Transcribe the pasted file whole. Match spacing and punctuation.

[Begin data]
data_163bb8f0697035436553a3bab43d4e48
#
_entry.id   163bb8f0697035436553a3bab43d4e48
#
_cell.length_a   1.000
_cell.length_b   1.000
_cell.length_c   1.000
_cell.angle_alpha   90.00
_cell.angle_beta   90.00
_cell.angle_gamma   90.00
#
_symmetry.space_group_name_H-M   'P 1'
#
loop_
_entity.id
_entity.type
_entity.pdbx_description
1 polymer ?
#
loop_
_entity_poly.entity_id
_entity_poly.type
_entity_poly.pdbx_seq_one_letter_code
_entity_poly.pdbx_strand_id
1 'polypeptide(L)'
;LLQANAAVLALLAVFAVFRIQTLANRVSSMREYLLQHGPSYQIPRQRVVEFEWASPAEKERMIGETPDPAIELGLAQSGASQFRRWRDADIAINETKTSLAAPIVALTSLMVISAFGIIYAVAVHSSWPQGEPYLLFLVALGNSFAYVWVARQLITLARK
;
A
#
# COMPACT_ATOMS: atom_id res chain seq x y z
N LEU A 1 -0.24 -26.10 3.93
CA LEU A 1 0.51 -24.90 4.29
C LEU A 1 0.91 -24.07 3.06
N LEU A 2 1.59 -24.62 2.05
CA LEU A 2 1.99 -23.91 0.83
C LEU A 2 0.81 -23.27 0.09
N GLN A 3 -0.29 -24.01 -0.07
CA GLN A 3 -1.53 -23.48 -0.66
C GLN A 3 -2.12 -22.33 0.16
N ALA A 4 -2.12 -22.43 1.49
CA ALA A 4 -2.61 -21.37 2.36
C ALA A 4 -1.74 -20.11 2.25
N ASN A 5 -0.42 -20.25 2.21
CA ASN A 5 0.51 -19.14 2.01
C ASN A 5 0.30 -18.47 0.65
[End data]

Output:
data_163bb8f0697035436553a3bab43d4e48
#
_entry.id   163bb8f0697035436553a3bab43d4e48
#
_cell.length_a   1.000
_cell.length_b   1.000
_cell.length_c   1.000
_cell.angle_alpha   90.00
_cell.angle_beta   90.00
_cell.angle_gamma   90.00
#
_symmetry.space_group_name_H-M   'P 1'
#
loop_
_entity.id
_entity.type
_entity.pdbx_description
1 polymer ?
#
loop_
_entity_poly.entity_id
_entity_poly.type
_entity_poly.pdbx_seq_one_letter_code
_entity_poly.pdbx_strand_id
1 'polypeptide(L)'
;LLQANAAVLALLAVFAVFRIQTLANRVSSMREYLLQHGPSYQIPRQRVVEFEWASPAEKERMIGETPDPAIELGLAQSGASQFRRWRDADIAINETKTSLAAPIVALTSLMVISAFGIIYAVAVHSSWPQGEPYLLFLVALGNSFAYVWVARQLITLARK
;
A
#
# COMPACT_ATOMS: atom_id res chain seq x y z
N LEU A 1 -0.24 -26.10 3.93
CA LEU A 1 0.51 -24.90 4.29
C LEU A 1 0.91 -24.07 3.06
N LEU A 2 1.59 -24.62 2.05
CA LEU A 2 1.99 -23.91 0.83
C LEU A 2 0.81 -23.27 0.09
N GLN A 3 -0.29 -24.01 -0.07
CA GLN A 3 -1.53 -23.48 -0.66
C GLN A 3 -2.12 -22.33 0.16
N ALA A 4 -2.12 -22.43 1.49
CA ALA A 4 -2.61 -21.37 2.36
C ALA A 4 -1.74 -20.11 2.25
N ASN A 5 -0.42 -20.25 2.21
CA ASN A 5 0.51 -19.14 2.01
C ASN A 5 0.30 -18.47 0.65